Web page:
Friday, February 1, 2013

Today’s Challenge: Culture Change

I spent two days this week with leaders from around the country who specialize in helping organizations thrive. Although our time was focused on how to create high performance teams, we also talked about how to change the culture of an organization. Together, we compiled an impressive list of strategies and tactics.

Culture Change

A couple of months ago, I wrote about how to make your culture a competitive advantage. That post featured four ideas: Select for Culture, Leverage Core Values, Model the Way and Attack the Gaps.

I stand by those recommendations, but what else can a leader do when a fundamental change in the culture is needed? Here are four additional ideas for your consideration.

1. Listen to learn – This is not just listening to create the impression that you are a compassionate, caring leader. Nor is it a strategy to create buy-in for what you’ll ultimately propose. It really is to learn. You may learn why things have been done the way they have, maybe you’ll learn the story behind the current culture, you will probably learn what has worked in the past and you may learn who the key influencers are in the organization.

2. Affirm the best of the past – It is okay for leaders to change things. Leaders know progress is always preceded by change. However, many leaders make the change harder than it has to be; they get off to a bad start because they only see the negatives in their new team/organization. Everything about the existing culture is not bad. By highlighting the positives, you show honor to the people and the system you are about to change.

3. Share the new vision – Tell people about your preferred picture of the future. I’ve written previously about how to communicate vision. This is a critical part of the change process. Yes, you can mandate some level of change, but you cannot mandate buy-in, engagement and support. You can generate these things if you can create a compelling picture of the future – one that is mutually beneficial for all involved.

4. Burn the ships – You may remember the story of Cortes. He and his men landed on the shore of Mexico in 1519. No army had ever retrieved the treasures of the Aztecs and returned safely home. After his men disembarked, he gave the orders to destroy the ships. Cortez sent a clear message that day – they were not turning back. And, if they did go home, it would be aboard ships provided by their captured enemy. When we attempt the challenging work of changing a culture, we’ve got to be sure people know we’re serious – no turning back – burn the ships!

What advice do you have for a leader trying to change a culture?

Leave a comment

Comments (10)
  1. Pingback: Burn the Ships « Go, Leader, Grow!

  2. AN organization should use an internal brand to communicate and emphasize the importance of the message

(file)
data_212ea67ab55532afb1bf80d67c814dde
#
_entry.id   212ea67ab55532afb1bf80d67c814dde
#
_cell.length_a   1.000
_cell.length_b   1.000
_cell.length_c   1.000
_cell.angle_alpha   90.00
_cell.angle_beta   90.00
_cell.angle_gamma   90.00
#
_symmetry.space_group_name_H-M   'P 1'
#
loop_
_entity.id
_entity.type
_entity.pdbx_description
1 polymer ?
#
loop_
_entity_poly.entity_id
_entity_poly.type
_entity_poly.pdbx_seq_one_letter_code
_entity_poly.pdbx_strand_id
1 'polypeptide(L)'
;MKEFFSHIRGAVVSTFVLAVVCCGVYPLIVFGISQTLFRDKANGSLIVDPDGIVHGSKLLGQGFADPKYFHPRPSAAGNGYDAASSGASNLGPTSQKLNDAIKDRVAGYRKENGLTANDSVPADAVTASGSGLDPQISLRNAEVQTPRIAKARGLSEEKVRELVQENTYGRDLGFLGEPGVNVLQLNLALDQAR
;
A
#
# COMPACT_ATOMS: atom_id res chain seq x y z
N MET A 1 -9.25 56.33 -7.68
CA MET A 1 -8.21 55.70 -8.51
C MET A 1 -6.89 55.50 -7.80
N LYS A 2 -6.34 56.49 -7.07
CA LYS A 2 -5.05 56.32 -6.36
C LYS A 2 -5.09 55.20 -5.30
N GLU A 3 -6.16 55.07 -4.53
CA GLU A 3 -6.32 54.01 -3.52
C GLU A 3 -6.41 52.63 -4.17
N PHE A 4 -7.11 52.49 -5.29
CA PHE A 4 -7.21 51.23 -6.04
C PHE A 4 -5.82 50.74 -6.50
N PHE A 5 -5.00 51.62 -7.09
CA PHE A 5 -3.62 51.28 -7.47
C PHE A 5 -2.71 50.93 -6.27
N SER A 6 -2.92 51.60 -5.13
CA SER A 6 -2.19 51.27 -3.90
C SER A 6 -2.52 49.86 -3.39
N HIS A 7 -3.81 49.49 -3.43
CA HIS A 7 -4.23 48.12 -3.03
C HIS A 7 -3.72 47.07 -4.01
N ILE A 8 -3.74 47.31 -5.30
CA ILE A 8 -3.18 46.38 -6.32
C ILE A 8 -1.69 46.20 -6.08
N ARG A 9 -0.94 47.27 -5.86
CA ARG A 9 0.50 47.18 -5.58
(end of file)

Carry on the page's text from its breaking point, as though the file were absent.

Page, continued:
- loranger
    • I agree – unfortunately, many organizations haven’t given this enough thought. A brand, internal or external, is extremely powerful. Thanks for taking time to comment! Mark

  3. Excellent two days Mark! Your mastery and passion for high performance teams is contagious!!

    - Tommy
  4. These are very good tactics for changing a company’s culture. It can also work well to let employees know they are part of that culture. I wrote about that aspect at intentionalemployee.com/culture.

    - Bert Purdy
    • Thank you, Bert! I look forward to reading your thoughts! Mark

  5. leaders have to “walk the talk” – their actions have to follow their words. leaders are only as good as their direct reports who are only as good as their direct reports and so on and so on – as culture is shaped from the very top on down….

    - pam nochlin
    • Pam, thanks for taking time to comment. i agree completely – leaders who fail to walk the talk, fail. Mark

  6. When working with my clients on culture change (which is just about all the time), I use an “Awareness – Action – Accountability” framework. Specifically, I begin with the CEO’s self-awareness – what they’re great at and what might get in their way (and the organization’s) when introducing change. I like the DiSC assessment as it is accurate and productive. In my experience, the team can’t change – and certainly not the organization – if the CEO isn’t willing to do so first. Self-awareness is the first step in this journey. We then move into action (vision for the future; action steps) and accountability (measurements of success). Much easier said than done but I have found this approach has a much greater chance of success. Thanks.

    - Ellyn McKay
    • Thanks for your comment! I agree – when the senior leader is grounded in reality, that’s the perfect place to begin any change effort. However, I have seen grass roots change efforts succeed as well. But, given the choice, I’ll ALWAYS take senior leader support. Thanks for taking time to share your experience with the Great Leaders Serve community! Mark